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Paleo Slide Set: Climate and the Classic Maya Civilization
Front view of a gaseous-source stable isotope mass spectrometer.
Oxygen isotopes of CaCO3 are measured by reacting the shells in phosphoric acid at constant temperature. An automated preparation device consisting of a carousel that holds 44 samples, a glass reaction vessel containing phosphoric acid and water jacket kept at 90 degrees C is used in the process. Samples are loaded into the stainless steel carrying boats and dropped into a common acid bath. The products of the reaction are water, which is trapped cryogenically at approximately 100 degrees C, and carbon dioxide, which is trapped at liquid nitrogen temperature: 3CaCO3 (shells) + 2H3PO4 (phosphoric acid) yields 3CO2 (carbon dioxide gas) + H2O (water) + Ca(PO4)2 (calcium phosphate). The oxygen isotope ratios of the carbon dioxide are measured using a mass spectrometer. The entire system is automated for a large throughput of samples.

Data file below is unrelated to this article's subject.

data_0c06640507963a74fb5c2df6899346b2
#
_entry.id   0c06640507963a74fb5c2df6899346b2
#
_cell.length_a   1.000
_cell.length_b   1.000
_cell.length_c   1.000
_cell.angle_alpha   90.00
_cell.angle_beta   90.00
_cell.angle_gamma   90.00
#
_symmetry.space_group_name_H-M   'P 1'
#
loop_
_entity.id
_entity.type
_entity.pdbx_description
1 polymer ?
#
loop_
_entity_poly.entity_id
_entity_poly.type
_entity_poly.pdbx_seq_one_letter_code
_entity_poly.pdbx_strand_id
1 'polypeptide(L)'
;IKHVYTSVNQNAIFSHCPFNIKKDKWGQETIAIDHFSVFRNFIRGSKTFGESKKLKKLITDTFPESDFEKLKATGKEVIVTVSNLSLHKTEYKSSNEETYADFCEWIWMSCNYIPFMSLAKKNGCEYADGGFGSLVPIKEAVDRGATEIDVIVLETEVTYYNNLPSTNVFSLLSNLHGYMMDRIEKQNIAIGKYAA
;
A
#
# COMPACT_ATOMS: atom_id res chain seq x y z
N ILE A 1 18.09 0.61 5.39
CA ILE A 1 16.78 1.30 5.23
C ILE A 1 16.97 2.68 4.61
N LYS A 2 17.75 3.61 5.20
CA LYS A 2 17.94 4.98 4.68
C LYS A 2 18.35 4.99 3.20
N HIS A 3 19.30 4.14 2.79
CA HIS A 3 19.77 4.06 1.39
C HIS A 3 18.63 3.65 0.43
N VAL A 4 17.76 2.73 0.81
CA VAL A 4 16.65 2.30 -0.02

Photo Credits:
David A. Hodell
Department of Geology, University of Florida
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Last Modified: 12 October 2001

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